Stationery addiction is a particular problem for aspiring writers. By no means restricted to this particular demographic, evidence suggests that this is a rising problem for the Type W personality. And it is time to address this insidious social problem before it reaches epidemic proportions. Hopefully this post will offer you some signs that you may be in need of help.
Note from this blogger: I understand your pain. I too fight this addiction on a daily basis. Once a stationery addict, always a stationery addict. Yes, you can fight the urges, but you will never be truly free of the desire to buy a notebook with each brand new idea. We must learn to live with our desire to highlight and colour-code. Acceptance is key. Take each day as it comes and be willing to keep trying to fight your stationery demons.
Here are 10 signs that you are a stationery addict:
- You have a whole drawer devoted to empty notebooks. These may have begun as a random collection but as your addiction moved a little deeper, you may have chosen a particular notebook of choice. Once chosen, you will have begun to stockpile this particular brand though you may have to compromise on colour and supplier on occasion.
- You find yourself paralysed and unable to work if the colour of your ink or the diameter of the nib on your rollerball is too wide or too fine. This can send you to your nearest dealer desperate for a fix before you can even consider returning to work.
- You can barely see your computer monitor for the plethora of Postits with which it is covered. These Postits form a kind of mental matrix. Without them, you have no idea who you are or where you are anymore. Read about this terrible symptom here.
- One of the categories on your Bookmarks menu is called ‘Stationery Porn’. This list may indeed be one of your most frequented categories and is full of sites from the basic street level stationery suppliers (eg. Staples) through to the more elite, ‘pure’ stuff such as this and this .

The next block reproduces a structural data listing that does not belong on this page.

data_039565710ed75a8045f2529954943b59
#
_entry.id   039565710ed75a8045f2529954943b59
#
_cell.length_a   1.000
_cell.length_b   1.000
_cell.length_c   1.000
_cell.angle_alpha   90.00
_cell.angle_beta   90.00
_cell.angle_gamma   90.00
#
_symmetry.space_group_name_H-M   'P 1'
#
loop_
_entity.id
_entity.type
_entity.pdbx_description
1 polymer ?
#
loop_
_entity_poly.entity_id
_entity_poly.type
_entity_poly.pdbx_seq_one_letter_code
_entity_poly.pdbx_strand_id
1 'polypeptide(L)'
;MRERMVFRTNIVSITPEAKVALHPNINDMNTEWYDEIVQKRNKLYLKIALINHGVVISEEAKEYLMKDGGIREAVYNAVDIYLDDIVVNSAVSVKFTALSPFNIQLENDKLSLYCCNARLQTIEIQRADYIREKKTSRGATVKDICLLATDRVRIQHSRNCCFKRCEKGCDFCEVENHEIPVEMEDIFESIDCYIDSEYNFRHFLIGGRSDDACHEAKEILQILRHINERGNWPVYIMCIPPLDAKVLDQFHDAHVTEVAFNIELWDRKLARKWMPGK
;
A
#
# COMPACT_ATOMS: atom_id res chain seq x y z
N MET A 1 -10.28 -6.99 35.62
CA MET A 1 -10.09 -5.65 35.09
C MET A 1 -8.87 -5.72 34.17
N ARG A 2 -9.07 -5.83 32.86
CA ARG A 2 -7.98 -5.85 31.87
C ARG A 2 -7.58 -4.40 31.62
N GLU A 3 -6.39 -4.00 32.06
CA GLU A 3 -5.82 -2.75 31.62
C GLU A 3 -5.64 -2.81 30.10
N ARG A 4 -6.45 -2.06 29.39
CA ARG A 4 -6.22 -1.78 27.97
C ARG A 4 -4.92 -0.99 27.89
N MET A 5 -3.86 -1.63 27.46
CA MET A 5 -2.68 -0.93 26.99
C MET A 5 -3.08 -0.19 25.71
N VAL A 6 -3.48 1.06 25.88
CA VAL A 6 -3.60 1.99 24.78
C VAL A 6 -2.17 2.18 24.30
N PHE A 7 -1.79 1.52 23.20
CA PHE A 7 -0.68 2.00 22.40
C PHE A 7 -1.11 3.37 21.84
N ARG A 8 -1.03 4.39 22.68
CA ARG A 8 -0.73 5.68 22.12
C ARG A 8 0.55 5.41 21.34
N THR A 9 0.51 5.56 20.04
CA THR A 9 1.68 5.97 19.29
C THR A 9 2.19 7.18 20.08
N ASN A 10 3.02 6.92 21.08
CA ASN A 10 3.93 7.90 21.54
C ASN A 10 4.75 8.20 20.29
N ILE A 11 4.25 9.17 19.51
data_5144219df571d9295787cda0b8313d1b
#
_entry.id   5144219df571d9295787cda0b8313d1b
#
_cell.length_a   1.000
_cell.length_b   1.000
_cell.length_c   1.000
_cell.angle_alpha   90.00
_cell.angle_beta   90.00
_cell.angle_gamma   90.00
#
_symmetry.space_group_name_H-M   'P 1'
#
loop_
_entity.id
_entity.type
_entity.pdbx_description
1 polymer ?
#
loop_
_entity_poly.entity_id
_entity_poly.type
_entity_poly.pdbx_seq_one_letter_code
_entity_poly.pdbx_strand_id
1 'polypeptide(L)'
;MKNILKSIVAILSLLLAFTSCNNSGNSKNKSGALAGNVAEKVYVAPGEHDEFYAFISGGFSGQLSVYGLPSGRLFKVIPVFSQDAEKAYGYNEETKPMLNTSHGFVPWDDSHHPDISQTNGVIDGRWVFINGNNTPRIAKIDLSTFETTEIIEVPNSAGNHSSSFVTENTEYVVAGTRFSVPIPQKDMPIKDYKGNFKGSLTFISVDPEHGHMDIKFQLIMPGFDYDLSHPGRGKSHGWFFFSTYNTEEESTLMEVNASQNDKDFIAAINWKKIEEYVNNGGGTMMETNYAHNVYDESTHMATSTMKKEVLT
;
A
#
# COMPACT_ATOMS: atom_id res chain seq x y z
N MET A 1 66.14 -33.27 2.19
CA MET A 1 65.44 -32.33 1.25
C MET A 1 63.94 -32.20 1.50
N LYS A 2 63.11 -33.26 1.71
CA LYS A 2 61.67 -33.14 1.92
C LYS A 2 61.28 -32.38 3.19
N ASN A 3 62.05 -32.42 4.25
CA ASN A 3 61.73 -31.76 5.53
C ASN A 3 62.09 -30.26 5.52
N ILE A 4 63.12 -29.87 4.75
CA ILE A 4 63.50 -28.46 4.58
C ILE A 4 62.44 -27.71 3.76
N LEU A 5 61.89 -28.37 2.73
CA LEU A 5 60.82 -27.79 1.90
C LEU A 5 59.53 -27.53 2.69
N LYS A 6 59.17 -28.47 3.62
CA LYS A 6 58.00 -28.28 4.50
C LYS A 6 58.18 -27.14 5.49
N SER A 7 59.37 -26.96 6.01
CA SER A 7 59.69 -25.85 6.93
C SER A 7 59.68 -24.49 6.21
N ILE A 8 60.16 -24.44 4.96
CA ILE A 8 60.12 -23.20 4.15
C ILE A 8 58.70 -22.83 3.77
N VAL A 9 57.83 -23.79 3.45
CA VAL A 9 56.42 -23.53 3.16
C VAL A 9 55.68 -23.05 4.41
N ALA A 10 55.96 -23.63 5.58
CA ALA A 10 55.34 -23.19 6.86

- You cannot start a day without writing a To Do list on a special pad with TO DO at the top of each page. Preferably this title should be in a jaunty calligraphic font, or perhaps an antique typewriter font. These fonts are often indicators of a pure supply and are sought out by those in the know.
- When you go onto YouTube, your Recommendations are often overwhelmingly stationery related. Beware also of spending hours watching other addicts show you their planners/ filofax inserts, etc. You may even subscribe to the channels of fellow addicts. You know in your heart that these are your people, your tribe.
- You carry a highlighter with you everywhere in case of colour-coding emergencies. This can be likened to a diabetic carrying insulin, and, for the seasoned addict, can be essential in staving off stationery-related panic attacks.
- When you feel emotionally vulnerable or depressed, your first thought is always to go to your supplier and get a fix. This can sometimes be satisfied with some stickers, or new Postits, but in more serious cases, may manifest in buying labelmakers or new printers. Your supplier often knows you by name. Bad sign.
- You use the above labelmaker more than once a month. The average labelmaker owner has been statistically proven to use their machine only 3-7 times per annum. Addicts have professed to using theirs more frequently – sometimes up to 3 times per week! One woman described in tears how she had even found herself making a label for her label-maker which she had given a whole persona and even taken on holiday with her. ‘June’ (name withheld for privacy reasons) said: “I knew it was bad when I started to make label name tags for my houseplants. I tried to quit but it was just too hard. It was only when I was stopped at customs with my labelmaker, trying to smuggle in some black-market washitape that I realised how bad things had got….” It’s a sad story, but all too common.
- You spend your last $5 on a new washitape. Missing a meal is worth it when you see it nestled into the washitape stable along with your other 20 rolls…
Be aware that THIS IS A SERIOUS PROBLEM.
If you, or any of your loved ones, are showing three or more of the above symptoms then it may be time to get some help. But do not fear, help is at hand.
In the next post, I talk with Professor Melskin Staedtler, an eminent psychologist who has spent her life researching this difficult syndrome. She may have some answers to help you face your addiction and finally find a way through it.
Stay tuned for that one.